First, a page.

confronting more prosperous adversaries possessing a greater capacity
to build larger and more sophisticated nuclear arsenals than North
Korea could hope to do. The North may conclude that ending its
cheating strategy and keeping the region non-nuclear would be a more
productive approach. Even if Pyongyang does not do so, a nuclear
balance of power--a mad for northeast Asia--would likely emerge
instead of a North Korean nuclear monopoly.
Additionally, the prospect of a nuclear-armed Japan is the one factor
that could galvanize Beijing to put serious diplomatic and economic
pressure on Pyongyang to relinquish its nuclear ambitions. Charles
Krauthammer has expressed this thesis starkly in the Washington Post:
We should go to the Chinese and tell them plainly that if they do not
join us in squeezing North Korea and thus stopping its march to go
nuclear, we will endorse any Japanese attempt to create a nuclear
deterrent of its own. Even better, we would sympathetically regard
any request by Japan to acquire American nuclear missiles as an
immediate and interim deterrent. If our nightmare is a nuclear North
Korea, China's is a nuclear Japan. It's time to share the nightmares.
Even if one does not embrace Krauthammer's approach, the reality is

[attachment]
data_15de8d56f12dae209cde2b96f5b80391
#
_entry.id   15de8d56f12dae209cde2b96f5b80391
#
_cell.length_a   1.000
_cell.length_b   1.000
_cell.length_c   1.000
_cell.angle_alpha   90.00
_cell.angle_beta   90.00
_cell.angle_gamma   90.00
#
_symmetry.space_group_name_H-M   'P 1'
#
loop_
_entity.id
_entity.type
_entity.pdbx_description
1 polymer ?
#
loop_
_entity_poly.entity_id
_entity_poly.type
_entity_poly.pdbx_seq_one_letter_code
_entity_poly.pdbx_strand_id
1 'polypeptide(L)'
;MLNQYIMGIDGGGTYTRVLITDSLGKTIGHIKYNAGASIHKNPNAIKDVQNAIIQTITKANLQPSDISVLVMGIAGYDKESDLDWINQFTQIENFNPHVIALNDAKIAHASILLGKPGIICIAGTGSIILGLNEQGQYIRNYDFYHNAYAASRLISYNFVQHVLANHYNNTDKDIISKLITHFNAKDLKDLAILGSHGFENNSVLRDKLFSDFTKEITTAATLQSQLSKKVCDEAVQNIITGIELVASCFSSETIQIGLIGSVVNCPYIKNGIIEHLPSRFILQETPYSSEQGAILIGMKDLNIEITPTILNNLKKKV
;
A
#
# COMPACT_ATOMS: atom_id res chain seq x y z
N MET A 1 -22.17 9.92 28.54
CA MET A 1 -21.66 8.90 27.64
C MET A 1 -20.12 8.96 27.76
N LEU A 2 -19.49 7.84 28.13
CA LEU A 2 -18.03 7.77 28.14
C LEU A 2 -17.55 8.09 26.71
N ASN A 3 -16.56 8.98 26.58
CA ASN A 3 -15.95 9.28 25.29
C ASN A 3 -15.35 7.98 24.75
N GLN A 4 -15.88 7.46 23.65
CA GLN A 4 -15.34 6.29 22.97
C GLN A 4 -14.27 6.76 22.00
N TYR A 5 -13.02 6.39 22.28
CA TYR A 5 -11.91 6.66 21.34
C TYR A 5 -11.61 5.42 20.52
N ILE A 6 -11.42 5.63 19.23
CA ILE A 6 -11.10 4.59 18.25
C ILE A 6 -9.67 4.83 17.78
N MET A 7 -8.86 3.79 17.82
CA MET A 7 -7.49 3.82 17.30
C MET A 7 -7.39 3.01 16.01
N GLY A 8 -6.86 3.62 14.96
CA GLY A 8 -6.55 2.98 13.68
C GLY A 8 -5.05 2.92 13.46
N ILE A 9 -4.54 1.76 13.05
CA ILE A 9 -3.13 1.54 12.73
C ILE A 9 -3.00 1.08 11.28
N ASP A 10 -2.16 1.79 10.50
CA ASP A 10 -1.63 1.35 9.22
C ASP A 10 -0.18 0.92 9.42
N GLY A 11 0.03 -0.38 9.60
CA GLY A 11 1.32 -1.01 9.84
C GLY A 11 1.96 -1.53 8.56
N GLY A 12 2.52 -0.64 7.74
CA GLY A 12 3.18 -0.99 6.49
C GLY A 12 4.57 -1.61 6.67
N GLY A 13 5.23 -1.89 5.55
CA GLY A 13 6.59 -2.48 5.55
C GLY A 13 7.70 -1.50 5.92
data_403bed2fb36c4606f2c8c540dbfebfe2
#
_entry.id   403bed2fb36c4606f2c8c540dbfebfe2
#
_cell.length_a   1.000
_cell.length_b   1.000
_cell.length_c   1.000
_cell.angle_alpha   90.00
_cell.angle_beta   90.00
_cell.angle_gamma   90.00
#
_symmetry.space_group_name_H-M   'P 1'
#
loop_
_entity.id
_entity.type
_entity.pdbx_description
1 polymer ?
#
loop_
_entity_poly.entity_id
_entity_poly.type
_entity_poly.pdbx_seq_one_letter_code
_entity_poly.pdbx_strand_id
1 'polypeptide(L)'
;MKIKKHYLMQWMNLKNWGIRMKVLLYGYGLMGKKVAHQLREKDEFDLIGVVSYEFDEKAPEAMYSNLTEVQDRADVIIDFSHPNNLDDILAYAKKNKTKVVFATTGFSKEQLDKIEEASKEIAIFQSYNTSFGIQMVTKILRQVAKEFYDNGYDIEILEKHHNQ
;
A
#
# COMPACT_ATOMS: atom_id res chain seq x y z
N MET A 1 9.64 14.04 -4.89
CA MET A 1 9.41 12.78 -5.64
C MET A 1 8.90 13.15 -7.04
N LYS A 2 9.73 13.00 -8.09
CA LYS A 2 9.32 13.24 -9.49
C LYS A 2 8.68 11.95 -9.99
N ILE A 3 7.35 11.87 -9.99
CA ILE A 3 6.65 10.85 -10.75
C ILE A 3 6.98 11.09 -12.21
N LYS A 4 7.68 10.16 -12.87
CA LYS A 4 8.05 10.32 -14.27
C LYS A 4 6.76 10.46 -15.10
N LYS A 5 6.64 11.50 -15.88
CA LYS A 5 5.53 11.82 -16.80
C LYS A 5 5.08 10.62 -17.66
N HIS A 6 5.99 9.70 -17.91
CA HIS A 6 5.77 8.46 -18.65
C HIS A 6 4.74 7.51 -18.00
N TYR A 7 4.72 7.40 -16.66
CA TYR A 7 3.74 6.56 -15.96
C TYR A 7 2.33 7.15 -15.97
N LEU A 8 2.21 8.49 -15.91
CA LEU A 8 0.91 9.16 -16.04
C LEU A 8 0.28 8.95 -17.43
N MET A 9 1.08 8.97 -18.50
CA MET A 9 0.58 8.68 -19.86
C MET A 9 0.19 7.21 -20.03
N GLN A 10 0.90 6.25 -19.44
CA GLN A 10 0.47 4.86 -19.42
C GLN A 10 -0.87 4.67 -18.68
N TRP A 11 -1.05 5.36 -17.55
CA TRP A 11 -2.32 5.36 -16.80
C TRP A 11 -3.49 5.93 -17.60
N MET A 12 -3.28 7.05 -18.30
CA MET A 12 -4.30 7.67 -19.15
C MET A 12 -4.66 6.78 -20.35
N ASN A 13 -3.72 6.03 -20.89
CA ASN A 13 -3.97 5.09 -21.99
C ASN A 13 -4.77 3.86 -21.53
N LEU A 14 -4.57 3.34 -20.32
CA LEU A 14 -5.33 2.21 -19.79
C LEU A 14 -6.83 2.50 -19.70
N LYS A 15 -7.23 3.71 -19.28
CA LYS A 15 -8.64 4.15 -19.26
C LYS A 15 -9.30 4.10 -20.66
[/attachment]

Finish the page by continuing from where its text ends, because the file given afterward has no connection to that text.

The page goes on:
that, if the United States blocks the emergence of a northeast Asian
nuclear balance, it may well be stuck with the responsibility of
shielding non-nuclear allies from a volatile, nuclear-armed North
Korea. More proliferation may be a troubling outcome, but it beats
that nightmare scenario.
But some of the most hawkish members of the U.S. foreign policy
community are terrified at the prospect of America's democratic
allies in East Asia building nuclear deterrents. Neoconservative
activists Robert Kagan and William Kristol, writing in the Weekly
Standard, expressed horror about the possibility of such
proliferation: "The possibility that Japan, and perhaps even Taiwan,
might respond to North Korea's actions by producing their own nuclear
weapons, thus spurring an East Asian nuclear arms race . . . is
something that should send chills up the spine of any sensible
American strategist." This attitude misconstrues the problem. The
real threat to East Asia is if an aggressive and erratic North Korean
regime gets nukes. Nuclear arsenals in the hands of stable,
democratic, status quo powers such as Japan and South Korea do not
threaten the peace of the region. Kagan and Kristol, and other
likeminded Americans, embrace a moral equivalency between a potential